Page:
YES Programs



Exchange Student from Kenya Looking Forward to Learning about American Culture

Jeremiah Ondieki  Ken Spring Valley Tribune Sep 2011

This article originally appeared in the Spring Valley Tribune

by Sonya Meyerhofer

A foreign exchange student from Africa is now temporarily calling the Spring Valley area home and participating in studies and sports at Kingsland.

Jeremiah (Jerry) Ondieki, 16 years old and an 11th grader at Kingsland, is from Kenya, Africa, in a town called Mombasa on the east coast. He arrived in the United States on Aug. 7, came to Minnesota on Aug. 10 and is staying with Jeff and Jacki Gillespie and family of rural Spring Valley. He plans to stay in the States until June or July next summer. His hobbies include swimming, cycling, traveling and watching movies. He is also participating on the Kingsland cross-country team this season.

Ondieki is taking part in the "YES" program, which stands for "Youth Exchange and Study." This is a government-sponsored program. The program provides scholarships to deserving students who are chosen based on merit. Students are required to keep track of their activities and report it to a local coordinator. The exchange students in the program are also required to give presentations to the public.

In his time as an exchange student, Ondieki said he is "looking forward to learning new American culture so I can teach Kenyans when I go back to my country. I'm also intending to learn a lot about American history and the do's and don'ts in America."

Ondieki comes from a family of four, including himself. His father is 48 years old and is a chef, his mother is 46 years old and is a teacher, and his sister is 23 years old and attends college.

He noted that some of the differences from his culture and American culture is that they have 42 different language groups in Kenya. "I come from one called "kisii." He added that polygamy is allowed in his culture and that they used to practice wife inheritance but it is now abolished. This meant that if the husband died, the husband's brother inherited the wife.

He said his staple food is bananas, not ripe ones but raw and cooked. "Some of the differences between Kenyan culture and American is that Americans are extravagant. They spend a lot of money and eat any time they feel like eating.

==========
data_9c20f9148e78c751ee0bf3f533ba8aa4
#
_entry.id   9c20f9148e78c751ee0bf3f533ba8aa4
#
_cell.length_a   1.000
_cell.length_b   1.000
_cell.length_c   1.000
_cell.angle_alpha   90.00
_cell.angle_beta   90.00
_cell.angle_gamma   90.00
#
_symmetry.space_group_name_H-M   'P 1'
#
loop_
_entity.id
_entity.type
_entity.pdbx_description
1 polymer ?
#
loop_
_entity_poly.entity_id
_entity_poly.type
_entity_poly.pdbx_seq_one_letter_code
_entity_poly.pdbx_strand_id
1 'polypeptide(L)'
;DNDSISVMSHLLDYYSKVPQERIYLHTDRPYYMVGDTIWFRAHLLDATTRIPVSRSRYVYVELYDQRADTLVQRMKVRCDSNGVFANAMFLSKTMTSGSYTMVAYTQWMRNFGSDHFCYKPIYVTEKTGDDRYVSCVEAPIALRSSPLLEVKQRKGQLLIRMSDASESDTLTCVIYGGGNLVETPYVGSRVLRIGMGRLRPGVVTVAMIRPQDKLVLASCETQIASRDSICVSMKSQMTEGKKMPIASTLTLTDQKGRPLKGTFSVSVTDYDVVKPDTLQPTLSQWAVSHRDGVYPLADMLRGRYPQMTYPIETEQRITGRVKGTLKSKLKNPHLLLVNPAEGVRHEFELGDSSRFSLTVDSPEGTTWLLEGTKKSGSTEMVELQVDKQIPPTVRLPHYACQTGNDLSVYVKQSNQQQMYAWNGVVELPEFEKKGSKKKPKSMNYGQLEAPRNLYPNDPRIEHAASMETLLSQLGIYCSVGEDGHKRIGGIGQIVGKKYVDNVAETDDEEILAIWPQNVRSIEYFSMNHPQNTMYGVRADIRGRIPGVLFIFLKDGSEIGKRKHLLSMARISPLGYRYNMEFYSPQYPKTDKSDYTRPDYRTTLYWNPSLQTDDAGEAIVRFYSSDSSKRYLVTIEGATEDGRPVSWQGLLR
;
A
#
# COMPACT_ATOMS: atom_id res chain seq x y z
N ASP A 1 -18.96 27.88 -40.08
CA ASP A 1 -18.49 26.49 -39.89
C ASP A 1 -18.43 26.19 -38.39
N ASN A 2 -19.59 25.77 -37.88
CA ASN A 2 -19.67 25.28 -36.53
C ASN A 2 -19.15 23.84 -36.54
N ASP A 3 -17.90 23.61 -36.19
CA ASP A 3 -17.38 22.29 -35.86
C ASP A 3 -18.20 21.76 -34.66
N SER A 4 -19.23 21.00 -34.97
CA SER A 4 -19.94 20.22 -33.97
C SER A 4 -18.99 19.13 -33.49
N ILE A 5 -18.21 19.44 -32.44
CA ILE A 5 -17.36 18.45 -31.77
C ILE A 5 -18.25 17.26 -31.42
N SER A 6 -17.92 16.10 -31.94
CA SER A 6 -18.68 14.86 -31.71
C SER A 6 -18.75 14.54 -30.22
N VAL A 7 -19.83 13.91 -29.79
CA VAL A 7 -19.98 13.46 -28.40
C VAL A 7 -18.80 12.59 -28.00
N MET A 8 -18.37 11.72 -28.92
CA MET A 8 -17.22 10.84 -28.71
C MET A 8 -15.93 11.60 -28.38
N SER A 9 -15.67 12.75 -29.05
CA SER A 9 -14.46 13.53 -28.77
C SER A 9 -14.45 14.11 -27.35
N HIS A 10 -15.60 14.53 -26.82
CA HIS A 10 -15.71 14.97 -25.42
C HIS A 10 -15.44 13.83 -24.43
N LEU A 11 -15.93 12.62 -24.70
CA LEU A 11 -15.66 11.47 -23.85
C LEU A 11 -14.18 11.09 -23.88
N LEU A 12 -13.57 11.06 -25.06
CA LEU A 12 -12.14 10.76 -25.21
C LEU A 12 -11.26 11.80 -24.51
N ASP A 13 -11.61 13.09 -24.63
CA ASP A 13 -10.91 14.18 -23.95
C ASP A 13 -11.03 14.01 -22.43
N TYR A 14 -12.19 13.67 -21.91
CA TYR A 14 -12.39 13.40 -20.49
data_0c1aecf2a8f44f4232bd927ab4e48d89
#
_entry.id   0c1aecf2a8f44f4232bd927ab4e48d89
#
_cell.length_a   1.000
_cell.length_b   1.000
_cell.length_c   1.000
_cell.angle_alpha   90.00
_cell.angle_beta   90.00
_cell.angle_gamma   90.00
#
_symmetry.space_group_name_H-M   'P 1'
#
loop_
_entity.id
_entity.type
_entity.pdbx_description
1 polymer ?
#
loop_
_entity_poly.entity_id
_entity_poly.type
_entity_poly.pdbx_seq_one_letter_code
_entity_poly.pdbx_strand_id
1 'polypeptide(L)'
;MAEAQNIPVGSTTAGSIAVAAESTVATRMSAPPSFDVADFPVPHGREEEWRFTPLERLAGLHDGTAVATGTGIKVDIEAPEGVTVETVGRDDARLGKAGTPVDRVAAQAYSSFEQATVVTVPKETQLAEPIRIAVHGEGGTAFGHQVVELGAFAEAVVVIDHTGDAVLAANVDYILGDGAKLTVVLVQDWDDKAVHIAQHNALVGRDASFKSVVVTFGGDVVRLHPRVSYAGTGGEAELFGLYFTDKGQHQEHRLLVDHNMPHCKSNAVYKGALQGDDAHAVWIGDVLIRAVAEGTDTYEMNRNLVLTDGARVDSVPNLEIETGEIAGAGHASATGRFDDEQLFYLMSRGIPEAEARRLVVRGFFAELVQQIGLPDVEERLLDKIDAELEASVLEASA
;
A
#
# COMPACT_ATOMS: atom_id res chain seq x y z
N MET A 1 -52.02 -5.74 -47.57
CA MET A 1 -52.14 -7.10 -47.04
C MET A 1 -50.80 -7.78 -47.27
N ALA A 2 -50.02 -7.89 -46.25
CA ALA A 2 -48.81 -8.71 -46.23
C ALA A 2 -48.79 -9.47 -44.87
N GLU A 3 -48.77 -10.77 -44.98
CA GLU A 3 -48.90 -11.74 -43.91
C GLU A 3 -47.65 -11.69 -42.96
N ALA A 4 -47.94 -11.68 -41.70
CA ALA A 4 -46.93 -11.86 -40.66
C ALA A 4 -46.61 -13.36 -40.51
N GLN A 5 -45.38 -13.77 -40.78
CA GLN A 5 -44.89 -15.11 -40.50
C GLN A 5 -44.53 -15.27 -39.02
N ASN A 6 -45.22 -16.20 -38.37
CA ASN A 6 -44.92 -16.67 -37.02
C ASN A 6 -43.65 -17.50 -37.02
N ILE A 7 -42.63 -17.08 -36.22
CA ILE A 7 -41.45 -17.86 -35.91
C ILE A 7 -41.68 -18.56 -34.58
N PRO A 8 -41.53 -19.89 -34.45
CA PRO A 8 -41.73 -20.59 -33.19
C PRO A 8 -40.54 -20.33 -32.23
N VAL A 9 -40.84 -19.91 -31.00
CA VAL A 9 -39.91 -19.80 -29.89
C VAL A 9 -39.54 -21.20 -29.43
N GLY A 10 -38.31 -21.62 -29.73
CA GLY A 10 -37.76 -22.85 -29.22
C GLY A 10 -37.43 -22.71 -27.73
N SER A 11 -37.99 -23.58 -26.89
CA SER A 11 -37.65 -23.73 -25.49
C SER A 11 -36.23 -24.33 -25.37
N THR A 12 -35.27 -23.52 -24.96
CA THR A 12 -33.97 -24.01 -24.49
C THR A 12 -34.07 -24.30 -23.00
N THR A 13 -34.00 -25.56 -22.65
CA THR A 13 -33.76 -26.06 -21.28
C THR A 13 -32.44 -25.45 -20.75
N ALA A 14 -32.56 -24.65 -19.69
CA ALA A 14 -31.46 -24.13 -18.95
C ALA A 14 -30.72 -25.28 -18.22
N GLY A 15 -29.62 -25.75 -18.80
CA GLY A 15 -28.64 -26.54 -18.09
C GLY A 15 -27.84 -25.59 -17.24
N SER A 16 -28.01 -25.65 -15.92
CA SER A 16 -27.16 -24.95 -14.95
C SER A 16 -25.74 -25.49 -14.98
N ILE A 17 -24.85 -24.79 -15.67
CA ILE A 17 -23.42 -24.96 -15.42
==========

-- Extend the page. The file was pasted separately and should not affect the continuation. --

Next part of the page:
"Also in America, somebody has to look at you directly in the face while talking. This is different in Kenya because you have to look down while talking to a person that is older than you. When you look at somebody directly in the eye he sees that you are challenging him."

The difference in the school days from his hometown to the U.S. is that school days are longer in Mombasa and he is required to wear a uniform. Ondieki noted, "In Kenya school starts at 7 a.m. and ends at 5 p.m. There is no switching of classes at any cost, so you have to be in the same class all year round."

He said, "We wear uniforms in every school in Kenya. In my school we wore white T-shirts and creamish brown trousers and failure to do so would mean you were suspended."

He added that no cars are allowed on school property by students, but even if they were allowed the students couldn't afford them anyway like students can in the U.S.

Ondieki said he has enjoyed his time at Kingsland so far. "I like Kingsland because it helped me discover what I can do - cross-country. I'd like to give special thanks to Brian Hoff, my coach, and all my fellow athletes for encouraging me to run."

He also likes the "kind of teaching they have" that he considers student-friendly and the food at school. "It is very sweet, cooked professionally and it's absolutely amazing."

Some notable moments so far during his time in the States has been a trip with his host family to Michigan. "I really enjoyed it," he said. He has also traveled to Virginia and Washington, D.C. "I would like to travel to all the states if possible, particularly to New York, California and Indiana.

He also really likes Spring Valley because "it's quiet and the environment is conducive for me unlike in Mombasa, where it's noisy all the time. It's cool here and I like that because it's somewhat hot for me in Kenya, it's about 80-degrees year round."

According to Ondieki, Mombasa has a population of 7 to 10 million. This is a big difference when it compares to the size of Spring Valley. "I like it because it's near the ocean and I swim a lot," he said. It has many tourist attractions such as Fort Jesus, Gede ruins and the Shimoni caves.

He added, "There are many, many wild animals and there are marine parks inside the ocean where you get to see the marine life. There are good sandy beaches, natural rain forests, mangrove forests in the ocean, lake "Nakuru" that is home to more than 10,000 flamingoes." These are just some of the attractions that mark the area's beautiful scenery, according to Ondieki.

When it comes to food in the U.S., he said he really enjoys pizza and sandwiches. What he misses when it comes to food from his country is "ugali." "This is a kind of cake made out of corn flour eaten with either cabbage or kales." He said he misses the spicy foods of Mombasa like pilau, biriani (spiced rice) and sambusa, among many others.

When he returns home he will still be in 11th grade because the education system is different than in the United States. His future plans include going to university and studying medicine, but he noted if that failed, he would become a chef. "Like father, like son," Ondieki added.

"I look forward to coming back to the U.S., it's really nice."